Friday night on the main stages kicked off with HÄANA‘s hauntingly beautiful sounds, reminiscent of Emancipator and Bonobo but with a feminine vibe. Then, Kyle Hollingsworth brought heart-warming and upbeat String Cheese jams, followed by bluegrass legends Infamous Stringdusters who created a fun, high-energy set. Next was Mike Gordon of Phish with keyboardist Robert Walker, guitarist Scott Murawsk, drummer John Kimock, and percussionist Craig Myers, which was my favorite set of the weekend. They weaved through Phish-like jams with drawn-out chords that created a dynamic and groovy set to dance to.
Headliner the Floozies showcased their evolution into a powerhouse jamtronic act. I first saw the Floozies late night at Wakarusa 2014 where they delivered a killer party with samples from fun rap and dance songs, somewhat reminiscent of Girl Talk. They’ve come a long way, now opening for SCI and headlining Gem and Jam, and their sound has evolved to rely less on samples and more on their own production. They still maintain the party atmosphere but incorporate more jamtronic elements, which I experienced in full force on Friday night.
For attendees who wanted more electronic instead of jam that night, the Quartz and Onyx stages hosted electronic and jamtronic acts like Tnertle, Unlimited Aspect, and Jaw Gems. Electronic fans had the main stages on Saturday night with heavy-hitters like Australian beat crafter Opiou, trap wizard G Jones, and electro thump master Gramatik. I was more drawn to the jam side that night and tried to avoid the main stages which were PACKED with elated fans surfing the high energy vibes.
Lotus also graced the Tanzanite stage on Saturday with an amazing set comprised of well-known older jams mixed in with tracks from their new album, Eat the Light (full interview with bassist Jesse Miller here). For myself and patrons who wanted more jam and bluegrass that night, the Quartz stage hosted great acts like Montana-based pickers Kitchen Dwellers, who shredded through an amazing set of originals and covers.
By this point in the weekend my demeanor had completely shifted into a state of bliss. The festival was not only curated as an amazing music and art showcase, but also provided the container for a loving community to surround me when I needed it most. Beyond friendships with Jackie, Laura, Celeah, and Bobby, I met many others offering endless kindness that restored my self love and appreciation. Though feelings of unworthiness and anger still came up from time to time, I realized that if Corey had not invited me along then ditched me, I wouldn’t have made these beautiful connections.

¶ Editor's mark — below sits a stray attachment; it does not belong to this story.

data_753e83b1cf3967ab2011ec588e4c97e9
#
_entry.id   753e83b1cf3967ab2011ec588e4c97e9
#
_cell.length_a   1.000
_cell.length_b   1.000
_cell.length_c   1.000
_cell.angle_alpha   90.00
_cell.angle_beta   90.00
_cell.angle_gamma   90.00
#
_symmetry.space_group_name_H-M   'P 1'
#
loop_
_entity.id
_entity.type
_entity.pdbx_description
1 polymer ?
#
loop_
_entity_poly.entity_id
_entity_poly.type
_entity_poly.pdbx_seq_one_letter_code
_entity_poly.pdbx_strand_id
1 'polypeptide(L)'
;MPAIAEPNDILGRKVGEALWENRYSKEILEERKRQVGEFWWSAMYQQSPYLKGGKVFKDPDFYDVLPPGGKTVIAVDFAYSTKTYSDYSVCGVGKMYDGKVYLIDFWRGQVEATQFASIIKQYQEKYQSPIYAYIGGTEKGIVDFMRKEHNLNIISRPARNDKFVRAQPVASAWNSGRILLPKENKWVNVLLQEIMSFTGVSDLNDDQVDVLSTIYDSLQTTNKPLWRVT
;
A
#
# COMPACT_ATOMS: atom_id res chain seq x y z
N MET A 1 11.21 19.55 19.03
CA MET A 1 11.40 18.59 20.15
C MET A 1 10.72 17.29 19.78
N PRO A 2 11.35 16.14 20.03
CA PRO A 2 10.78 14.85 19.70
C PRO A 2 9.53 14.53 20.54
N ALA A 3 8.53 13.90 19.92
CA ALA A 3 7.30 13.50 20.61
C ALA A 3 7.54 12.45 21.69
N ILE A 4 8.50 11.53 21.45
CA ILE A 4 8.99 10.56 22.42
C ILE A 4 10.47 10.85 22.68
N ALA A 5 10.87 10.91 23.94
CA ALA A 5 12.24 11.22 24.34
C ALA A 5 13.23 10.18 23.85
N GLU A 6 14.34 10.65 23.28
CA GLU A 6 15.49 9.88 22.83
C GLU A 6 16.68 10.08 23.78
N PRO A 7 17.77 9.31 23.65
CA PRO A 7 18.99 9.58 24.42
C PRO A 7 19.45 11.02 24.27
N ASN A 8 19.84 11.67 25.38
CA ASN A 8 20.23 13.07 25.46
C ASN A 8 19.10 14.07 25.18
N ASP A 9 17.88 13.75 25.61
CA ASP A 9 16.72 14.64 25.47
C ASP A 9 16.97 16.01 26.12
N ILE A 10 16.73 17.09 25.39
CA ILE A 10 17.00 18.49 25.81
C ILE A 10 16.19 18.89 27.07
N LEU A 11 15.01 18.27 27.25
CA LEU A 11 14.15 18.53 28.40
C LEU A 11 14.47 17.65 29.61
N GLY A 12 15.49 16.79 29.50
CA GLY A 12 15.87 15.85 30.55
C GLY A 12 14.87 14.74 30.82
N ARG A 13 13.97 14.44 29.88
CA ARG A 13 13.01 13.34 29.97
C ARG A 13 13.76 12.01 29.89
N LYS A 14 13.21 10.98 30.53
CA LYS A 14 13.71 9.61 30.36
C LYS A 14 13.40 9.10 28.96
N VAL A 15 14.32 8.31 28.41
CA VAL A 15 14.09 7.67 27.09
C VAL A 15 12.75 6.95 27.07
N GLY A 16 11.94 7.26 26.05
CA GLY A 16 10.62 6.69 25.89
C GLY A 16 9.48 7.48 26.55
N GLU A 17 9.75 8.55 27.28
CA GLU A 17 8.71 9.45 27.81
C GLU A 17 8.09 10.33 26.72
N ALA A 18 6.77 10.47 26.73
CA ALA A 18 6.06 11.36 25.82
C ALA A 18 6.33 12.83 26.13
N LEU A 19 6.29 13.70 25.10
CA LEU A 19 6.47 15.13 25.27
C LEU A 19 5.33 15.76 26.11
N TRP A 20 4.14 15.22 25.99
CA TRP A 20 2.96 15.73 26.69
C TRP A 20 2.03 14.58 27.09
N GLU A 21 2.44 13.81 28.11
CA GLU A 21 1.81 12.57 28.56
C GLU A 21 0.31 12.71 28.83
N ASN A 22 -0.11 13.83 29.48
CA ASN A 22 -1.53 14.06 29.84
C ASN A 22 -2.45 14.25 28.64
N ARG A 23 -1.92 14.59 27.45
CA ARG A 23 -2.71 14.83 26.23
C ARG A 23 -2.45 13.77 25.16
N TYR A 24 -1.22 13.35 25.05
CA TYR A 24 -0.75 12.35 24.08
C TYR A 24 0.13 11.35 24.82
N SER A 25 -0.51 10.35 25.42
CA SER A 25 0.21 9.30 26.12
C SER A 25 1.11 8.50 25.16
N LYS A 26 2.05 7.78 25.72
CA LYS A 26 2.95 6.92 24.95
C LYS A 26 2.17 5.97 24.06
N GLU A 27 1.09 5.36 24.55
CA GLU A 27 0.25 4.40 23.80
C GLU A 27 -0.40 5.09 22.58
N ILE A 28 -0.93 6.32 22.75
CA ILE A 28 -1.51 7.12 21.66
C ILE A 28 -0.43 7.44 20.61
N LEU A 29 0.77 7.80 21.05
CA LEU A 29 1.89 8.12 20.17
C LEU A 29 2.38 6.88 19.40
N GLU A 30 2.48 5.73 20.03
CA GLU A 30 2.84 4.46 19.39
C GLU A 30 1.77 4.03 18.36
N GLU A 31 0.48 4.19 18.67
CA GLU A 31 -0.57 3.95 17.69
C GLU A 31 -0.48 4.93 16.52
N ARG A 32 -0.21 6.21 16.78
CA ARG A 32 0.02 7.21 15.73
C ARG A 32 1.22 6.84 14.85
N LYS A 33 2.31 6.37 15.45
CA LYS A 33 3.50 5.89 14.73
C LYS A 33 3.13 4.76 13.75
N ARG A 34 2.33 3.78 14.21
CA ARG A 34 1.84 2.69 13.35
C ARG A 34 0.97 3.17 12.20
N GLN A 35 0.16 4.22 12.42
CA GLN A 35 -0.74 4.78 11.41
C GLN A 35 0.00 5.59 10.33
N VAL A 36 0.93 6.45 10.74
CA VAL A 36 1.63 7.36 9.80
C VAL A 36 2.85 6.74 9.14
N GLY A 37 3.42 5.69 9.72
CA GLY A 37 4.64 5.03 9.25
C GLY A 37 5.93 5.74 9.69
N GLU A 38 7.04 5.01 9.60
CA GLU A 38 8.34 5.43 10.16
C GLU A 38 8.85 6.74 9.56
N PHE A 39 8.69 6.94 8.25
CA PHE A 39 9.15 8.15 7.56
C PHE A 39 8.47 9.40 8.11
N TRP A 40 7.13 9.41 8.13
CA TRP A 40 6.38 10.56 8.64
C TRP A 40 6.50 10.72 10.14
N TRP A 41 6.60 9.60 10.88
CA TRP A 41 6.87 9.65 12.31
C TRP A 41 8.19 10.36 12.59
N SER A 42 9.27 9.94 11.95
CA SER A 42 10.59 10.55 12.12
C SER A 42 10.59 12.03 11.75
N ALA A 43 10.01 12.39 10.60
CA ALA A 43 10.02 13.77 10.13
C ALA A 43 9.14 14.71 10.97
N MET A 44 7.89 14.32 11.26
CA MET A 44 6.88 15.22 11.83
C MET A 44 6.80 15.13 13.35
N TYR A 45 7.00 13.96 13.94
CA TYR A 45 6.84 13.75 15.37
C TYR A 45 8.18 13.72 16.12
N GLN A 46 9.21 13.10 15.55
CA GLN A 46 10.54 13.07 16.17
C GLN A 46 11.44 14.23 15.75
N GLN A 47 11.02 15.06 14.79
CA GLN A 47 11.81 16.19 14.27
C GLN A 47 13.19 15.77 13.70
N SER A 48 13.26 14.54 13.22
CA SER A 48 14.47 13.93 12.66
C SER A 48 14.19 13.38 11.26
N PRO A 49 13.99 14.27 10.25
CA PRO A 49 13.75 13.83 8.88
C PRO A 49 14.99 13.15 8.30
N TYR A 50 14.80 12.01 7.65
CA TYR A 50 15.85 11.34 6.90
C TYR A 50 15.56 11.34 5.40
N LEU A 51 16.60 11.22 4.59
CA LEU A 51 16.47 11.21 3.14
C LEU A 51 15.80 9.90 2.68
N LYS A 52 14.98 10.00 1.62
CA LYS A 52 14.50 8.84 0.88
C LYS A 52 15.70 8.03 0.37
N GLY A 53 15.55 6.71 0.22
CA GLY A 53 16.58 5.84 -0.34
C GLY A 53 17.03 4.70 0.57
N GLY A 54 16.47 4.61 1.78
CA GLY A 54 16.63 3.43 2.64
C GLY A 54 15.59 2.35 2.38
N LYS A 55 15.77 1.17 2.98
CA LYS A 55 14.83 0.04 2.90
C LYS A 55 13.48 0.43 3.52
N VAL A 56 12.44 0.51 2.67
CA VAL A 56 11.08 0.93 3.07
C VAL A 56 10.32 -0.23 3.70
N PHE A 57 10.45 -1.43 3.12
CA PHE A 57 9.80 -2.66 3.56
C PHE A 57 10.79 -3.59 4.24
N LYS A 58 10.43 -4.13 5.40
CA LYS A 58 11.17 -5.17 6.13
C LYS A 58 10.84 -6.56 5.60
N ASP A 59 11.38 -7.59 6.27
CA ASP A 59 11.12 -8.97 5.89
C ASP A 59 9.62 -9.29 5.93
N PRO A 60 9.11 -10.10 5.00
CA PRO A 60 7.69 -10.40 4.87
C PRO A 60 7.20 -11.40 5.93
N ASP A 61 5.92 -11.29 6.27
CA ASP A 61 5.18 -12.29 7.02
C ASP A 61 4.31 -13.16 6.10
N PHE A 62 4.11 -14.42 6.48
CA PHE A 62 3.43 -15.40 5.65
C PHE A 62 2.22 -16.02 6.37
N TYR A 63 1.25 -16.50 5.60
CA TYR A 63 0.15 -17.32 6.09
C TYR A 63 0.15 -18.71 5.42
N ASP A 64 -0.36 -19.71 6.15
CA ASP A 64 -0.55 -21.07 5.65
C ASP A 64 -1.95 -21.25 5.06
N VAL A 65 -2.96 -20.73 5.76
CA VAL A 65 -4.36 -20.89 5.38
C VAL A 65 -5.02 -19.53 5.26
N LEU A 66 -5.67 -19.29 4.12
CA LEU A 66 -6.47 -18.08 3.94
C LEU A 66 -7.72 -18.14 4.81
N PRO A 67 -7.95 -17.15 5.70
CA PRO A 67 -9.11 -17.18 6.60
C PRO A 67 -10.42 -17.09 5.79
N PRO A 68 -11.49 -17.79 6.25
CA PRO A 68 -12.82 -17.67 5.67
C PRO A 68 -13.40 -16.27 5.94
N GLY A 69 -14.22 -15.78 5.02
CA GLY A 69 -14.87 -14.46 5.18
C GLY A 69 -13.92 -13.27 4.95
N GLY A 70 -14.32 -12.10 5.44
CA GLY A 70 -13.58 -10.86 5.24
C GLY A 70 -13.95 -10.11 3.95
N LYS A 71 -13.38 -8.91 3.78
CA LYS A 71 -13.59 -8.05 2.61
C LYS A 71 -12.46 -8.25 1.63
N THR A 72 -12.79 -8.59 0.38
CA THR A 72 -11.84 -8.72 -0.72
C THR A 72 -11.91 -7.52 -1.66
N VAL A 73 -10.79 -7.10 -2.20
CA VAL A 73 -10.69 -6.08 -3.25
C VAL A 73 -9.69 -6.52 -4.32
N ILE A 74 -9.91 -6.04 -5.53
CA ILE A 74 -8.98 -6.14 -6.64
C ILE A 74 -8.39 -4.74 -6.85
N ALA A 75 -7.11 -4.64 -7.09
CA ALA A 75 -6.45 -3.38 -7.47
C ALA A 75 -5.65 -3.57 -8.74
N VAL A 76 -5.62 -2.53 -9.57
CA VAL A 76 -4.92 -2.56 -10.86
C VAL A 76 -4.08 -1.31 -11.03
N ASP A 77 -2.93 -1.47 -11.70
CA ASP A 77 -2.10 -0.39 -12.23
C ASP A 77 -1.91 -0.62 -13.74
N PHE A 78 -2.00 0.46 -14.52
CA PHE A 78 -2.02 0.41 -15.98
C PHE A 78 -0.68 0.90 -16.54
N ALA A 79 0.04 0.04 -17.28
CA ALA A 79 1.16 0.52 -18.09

I spent Sunday exploring the workshop area, vendors, and the healing sanctuary. There was a beautiful stage set up to host a range of workshops including flow arts, yoga, nutrition, and different healing modalities. An eclectic variety of craft and food vendors filled the space between the larger and smaller stages, and I was particularly drawn to the mesmerizing handcrafted leatherwork produced by Lost Sailor Designs (exclusive coming soon!). For meals I found myself repeatedly gravitating to Sol Tribe Cuisine for vegan and gluten free creations that kept my body going throughout the weekend, my favorite meal being the “Sol Bowl” made up of rice, beans, steamed veggies, and a delicious cashew sauce.
Separate from the workshop area and vendors was a grassy clearing dedicated to healing. White tents with beautifully draped fabrics offered massage, reiki, and other types of energy work. I had a profound reiki session with a healer named Will Mitchell (reikiwithwill.com), and left feeling aligned and super charged for my final day and night at the festival.
Gipsy Moon began the evening with lovely folk sounds followed by a mellow, yet intricate set by Steve Kimock. Poolside brought the energy up with outrageous disco that had everyone dancing all over the grounds. The New Deal transformed the high energy with a psychedelic jamtronic experience that made me feel like I was in an interstellar video game (a place I frequently find myself during the New Deal). The main stage was wonderfully capped off with a fun set from Colorado-based funk masters the Motet.
Sunday night had a wonderfully diverse music lineup that kept us all in the groove for a final night together. As I looked around at the new friends I had made and the acquaintances I now call my friends, I felt the raw beauty of festival community wash over me. It’s in our human nature to lean on our community in times of pain, and I am eternally grateful for the healing energy I received. We come from different places physically, mentally, and emotionally, but we all want to connect with like-minded souls and be immersed in amazing music. In the “real world” we would be strangers, but in the space and time of a music festival we are one family.
POST FEST TIPS:
The love and light doesn’t have to end when the weekend is over! I always try to maintain the sense of wholeness I feel after a festival, even if my body is physically exhausted.
Follow up with people you meet! You never know when your paths will cross again.
Keep spreading the sparkle, at festivals and in life! Our earth and the universe will thank you.
Thank YOU for reading my review of Gem and Jam 2017 — let me know what you thought! Comment or shoot me an email at firstname.lastname@example.org.